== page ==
Nutmeg has natural anti fungal and antibacterial properties. It’s also been used to reduce infection and swelling, and lighten acne spots and scars. If you don’t have nutmeg or are allergic to it, you don’t have to use it—the scrub will still work without it.
Lastly for the moisturizing part, I used my favorite: coconut oil!
Coconut oil is full of healthy fats that moisturize and maintain the integrity of your skin. I also happen to have a few jars lying around, so it was kind of a no brainer. 😛
DIY Sugar Scrub for Dry Eczema: 3 Basic Ingredients
What you’ll need:
1 soft bath towel or sponge
1 watertight jar or container to hold the sugar scrub
1 cup brown sugar or regular cane sugar
1/2 cup coconut oil
2 tsp baking soda
2 tsp nutmeg (optional)
Assemble all ingredients in your jar or container. Lightly dampen (not dripping wet!) the bath sponge and put an adequate amount of the sugar scrub on it.
Exfoliate gently, using the bath sponge. Don’t scrub too much, just enough to remove the dead skin cells, but not so it irritates the skin.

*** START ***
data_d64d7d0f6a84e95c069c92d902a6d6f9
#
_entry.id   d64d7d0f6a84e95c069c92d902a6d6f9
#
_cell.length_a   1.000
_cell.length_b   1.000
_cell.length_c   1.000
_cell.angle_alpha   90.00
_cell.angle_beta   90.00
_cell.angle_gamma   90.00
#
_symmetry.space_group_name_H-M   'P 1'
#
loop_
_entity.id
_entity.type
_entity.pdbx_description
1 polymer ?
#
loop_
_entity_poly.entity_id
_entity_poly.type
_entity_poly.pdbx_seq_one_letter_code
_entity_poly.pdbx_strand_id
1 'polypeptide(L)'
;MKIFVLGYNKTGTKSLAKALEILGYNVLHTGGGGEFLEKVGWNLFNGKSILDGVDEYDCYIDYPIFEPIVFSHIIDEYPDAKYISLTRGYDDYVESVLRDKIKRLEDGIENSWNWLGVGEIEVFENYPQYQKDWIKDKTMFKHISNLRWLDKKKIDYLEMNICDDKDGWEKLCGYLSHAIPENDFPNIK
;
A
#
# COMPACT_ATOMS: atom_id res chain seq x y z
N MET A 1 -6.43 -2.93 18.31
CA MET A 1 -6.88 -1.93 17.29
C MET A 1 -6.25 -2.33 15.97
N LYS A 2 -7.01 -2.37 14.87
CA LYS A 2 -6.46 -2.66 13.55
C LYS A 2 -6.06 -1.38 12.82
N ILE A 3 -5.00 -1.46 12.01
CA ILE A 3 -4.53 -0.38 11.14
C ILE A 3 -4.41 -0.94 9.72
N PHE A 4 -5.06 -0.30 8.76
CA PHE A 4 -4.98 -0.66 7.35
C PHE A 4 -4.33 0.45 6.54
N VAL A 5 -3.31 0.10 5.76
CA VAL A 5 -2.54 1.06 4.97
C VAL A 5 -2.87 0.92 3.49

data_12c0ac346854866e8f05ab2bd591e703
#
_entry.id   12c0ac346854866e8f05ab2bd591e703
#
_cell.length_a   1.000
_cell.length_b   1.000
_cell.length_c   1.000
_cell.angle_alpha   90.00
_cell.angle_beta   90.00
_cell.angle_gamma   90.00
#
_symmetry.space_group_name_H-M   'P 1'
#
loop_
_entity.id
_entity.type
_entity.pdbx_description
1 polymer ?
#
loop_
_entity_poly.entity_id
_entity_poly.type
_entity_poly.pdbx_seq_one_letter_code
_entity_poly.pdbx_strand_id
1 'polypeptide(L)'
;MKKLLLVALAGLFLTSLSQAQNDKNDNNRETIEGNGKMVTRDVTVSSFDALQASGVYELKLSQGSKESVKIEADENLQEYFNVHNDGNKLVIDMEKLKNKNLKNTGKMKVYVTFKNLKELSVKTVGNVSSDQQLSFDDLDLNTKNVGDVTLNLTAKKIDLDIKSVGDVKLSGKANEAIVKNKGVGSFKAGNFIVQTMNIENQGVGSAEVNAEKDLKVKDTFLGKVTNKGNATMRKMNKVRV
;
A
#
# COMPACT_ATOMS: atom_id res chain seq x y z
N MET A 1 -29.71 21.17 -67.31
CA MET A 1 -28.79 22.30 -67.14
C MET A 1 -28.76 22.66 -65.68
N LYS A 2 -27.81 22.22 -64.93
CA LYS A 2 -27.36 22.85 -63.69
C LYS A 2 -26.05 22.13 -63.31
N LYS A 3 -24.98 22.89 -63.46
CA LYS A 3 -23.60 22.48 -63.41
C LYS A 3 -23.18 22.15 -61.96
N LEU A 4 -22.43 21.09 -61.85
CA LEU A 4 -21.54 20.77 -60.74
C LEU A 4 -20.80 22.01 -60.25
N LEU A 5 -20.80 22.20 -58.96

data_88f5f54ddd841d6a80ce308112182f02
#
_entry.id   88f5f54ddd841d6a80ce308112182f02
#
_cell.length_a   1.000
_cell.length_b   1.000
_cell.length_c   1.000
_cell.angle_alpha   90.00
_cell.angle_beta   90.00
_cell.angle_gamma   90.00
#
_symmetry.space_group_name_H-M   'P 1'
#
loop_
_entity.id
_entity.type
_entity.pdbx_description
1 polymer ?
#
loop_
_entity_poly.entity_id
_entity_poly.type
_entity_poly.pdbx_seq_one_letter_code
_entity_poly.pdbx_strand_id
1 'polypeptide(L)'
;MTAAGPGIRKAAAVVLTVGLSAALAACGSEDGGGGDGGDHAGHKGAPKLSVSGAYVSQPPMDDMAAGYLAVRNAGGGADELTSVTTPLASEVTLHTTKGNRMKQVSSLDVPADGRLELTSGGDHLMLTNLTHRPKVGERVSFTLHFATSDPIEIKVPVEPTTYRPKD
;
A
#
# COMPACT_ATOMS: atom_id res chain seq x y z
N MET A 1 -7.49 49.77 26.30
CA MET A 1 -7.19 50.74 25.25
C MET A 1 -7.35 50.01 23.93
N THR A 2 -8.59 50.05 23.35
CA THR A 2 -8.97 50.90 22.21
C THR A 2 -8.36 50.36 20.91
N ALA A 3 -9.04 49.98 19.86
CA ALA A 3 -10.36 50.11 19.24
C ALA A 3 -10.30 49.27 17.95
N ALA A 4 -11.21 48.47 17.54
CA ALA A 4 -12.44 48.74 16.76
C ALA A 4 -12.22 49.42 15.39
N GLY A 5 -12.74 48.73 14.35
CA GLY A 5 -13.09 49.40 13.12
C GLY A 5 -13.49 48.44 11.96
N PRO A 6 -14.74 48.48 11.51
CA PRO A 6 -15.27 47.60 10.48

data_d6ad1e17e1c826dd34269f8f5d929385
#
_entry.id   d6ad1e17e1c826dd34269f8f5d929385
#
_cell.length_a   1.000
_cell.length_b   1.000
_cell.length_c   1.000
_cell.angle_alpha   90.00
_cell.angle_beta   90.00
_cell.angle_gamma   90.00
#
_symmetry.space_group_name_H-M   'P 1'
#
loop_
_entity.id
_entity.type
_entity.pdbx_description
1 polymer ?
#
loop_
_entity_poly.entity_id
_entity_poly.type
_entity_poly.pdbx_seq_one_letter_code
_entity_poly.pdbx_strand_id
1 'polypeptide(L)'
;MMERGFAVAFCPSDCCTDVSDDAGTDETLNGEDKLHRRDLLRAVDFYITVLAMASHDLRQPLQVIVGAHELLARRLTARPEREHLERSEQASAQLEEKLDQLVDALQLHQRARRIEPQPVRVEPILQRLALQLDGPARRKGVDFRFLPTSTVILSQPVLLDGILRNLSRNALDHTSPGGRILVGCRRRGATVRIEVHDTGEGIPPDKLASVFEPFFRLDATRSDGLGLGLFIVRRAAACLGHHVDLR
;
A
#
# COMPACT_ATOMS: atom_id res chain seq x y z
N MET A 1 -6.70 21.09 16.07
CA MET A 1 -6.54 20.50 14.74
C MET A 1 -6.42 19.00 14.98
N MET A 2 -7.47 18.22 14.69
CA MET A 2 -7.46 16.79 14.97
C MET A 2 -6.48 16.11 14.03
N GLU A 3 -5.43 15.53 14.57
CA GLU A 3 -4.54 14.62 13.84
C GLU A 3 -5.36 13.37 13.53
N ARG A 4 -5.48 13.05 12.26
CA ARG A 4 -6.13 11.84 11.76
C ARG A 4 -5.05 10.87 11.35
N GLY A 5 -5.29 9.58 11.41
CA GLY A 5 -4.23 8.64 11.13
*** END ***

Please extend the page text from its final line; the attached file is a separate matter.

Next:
Rinse off with lukewarm water. Using a soft towel, pat dry your skin. Don’t towel rub or wipe off, it irritates the skin!
There you go, you just used your own eczema sugar scrub! Now enjoy because your skin should feel immediately soft and smooth afterwards! 😀 I also use this sugar scrub for blackheads and whiteheads—it makes my face soooo smooth.
• Some people might be more skin sensitive than others. Always “test” with a small amount first, before using it everywhere completely.
• You can use the sugar scrub 1-3x a week, depending on the necessity and how your skin reacts.
• The sugar and oil might separate, so make sure you mix the ingredients each time, before using it on your skin.
• You can also use the sugar scrub as a facial exfoliant for blackheads, whiteheads, and pimples.
• Use the sugar scrub to exfoliate hard or calloused areas like the elbows, knees, feet, etc.
• If you don’t have coconut oil you can use extra virgin olive oil.
• If you don’t have brown sugar you can use regular cane sugar instead.
So now I want to know, do you have any sugar scrubs to share? Would you buy a sugar scrub or do you prefer to make your own? Maybe on a special day I can treat myself and buy some, but for now, this works pretty good! 😀